“I live for petty passive aggression”
The odd magic of routine in Sta rdew Valley
completed Titanfall2 over I the Christmas break, and I found it stressful. The demands of Respawn’s mech shooter – that you sit up for extended periods of time, and pay attention to what’s happening on screen – left me looking for lighter fare.
StardewValley’s sense of routine and grindy harvesting of resources for cash is the opposite of the sort of game I’d normally play. You wake up every morning, check the TV for the weather forecast, and check the fortune teller to see if anything decent will happen to you. Then you go farm until you’re sleepy, and hope you find a geode – basically a treasure egg – to crack open and sell the contents of. There’s more going on in the town, but this repetitious labour is the thing I find the most compelling for some reason.
The sense of routine is oddly reassuring. I assumed the reason millions got into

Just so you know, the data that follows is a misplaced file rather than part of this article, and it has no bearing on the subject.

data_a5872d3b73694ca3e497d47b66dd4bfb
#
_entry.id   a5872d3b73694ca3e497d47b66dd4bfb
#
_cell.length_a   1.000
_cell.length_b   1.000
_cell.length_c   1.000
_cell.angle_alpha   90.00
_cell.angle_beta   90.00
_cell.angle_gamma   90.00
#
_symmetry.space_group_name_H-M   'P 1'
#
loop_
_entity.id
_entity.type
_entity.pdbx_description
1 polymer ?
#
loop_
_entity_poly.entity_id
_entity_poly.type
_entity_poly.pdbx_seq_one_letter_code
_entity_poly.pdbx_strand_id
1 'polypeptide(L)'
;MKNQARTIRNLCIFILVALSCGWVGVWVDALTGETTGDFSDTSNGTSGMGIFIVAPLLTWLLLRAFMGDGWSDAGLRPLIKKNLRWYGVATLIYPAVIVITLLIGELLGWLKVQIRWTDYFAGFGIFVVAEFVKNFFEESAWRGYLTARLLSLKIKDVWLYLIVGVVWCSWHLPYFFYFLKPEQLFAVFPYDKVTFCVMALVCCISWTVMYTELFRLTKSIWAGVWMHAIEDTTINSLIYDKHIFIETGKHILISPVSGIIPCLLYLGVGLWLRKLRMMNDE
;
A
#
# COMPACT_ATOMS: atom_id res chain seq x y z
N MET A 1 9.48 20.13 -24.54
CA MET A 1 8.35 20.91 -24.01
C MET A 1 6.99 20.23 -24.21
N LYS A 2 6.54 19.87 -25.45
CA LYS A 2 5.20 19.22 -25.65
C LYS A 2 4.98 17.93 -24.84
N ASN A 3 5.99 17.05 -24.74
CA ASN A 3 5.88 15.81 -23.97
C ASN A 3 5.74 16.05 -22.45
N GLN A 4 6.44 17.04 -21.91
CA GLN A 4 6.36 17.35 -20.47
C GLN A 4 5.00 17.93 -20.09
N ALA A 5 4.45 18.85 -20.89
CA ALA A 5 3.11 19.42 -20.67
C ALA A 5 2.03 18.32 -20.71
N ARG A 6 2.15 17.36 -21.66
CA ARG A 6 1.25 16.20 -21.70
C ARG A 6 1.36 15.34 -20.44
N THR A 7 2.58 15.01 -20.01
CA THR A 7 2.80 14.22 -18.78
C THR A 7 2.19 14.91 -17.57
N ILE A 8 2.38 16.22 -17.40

StardewValley was the farming management side of things or the neat pixel art, but for me the appeal is getting up every day and doing the same thing. I chop down the long grass, bash through the rogue logs and shatter stone with no intention of ever improving the slightly crappy farm I’ve inherited. I’m raising funds by putting the stuff I collect in the box every day, but what am I going to do with the cash? I quite like my farm looking crap. Perhaps the other villagers will judge me? I hope they do. I live for petty passive aggression.
I spend one day going into town just to see what’s around. Everything in Pierre’s is overpriced, in my opinion, but hey, he’s got a business to run. I speak to one girl in the shop, Abigail, who seems very nice. Seconds later, however, as I decide to investigate the bins outside, she catches me and freaks out. Jeez, so judgemental. I decide to work out the shame by smashing some rocks before going to bed at 4pm because I got tired quickly.
If I actually owned a farm, this is what my day would be. Wandering aimlessly around shops, shaming myself in front of someone I’ve just met, then only managing two hours of physical labour before needing 12 hours of sleep to recover.
I look forward to waking and finding more ways to embarrass myself.
Cheer up, Lewis, at least we’re all on the property ladder.
I bet he does.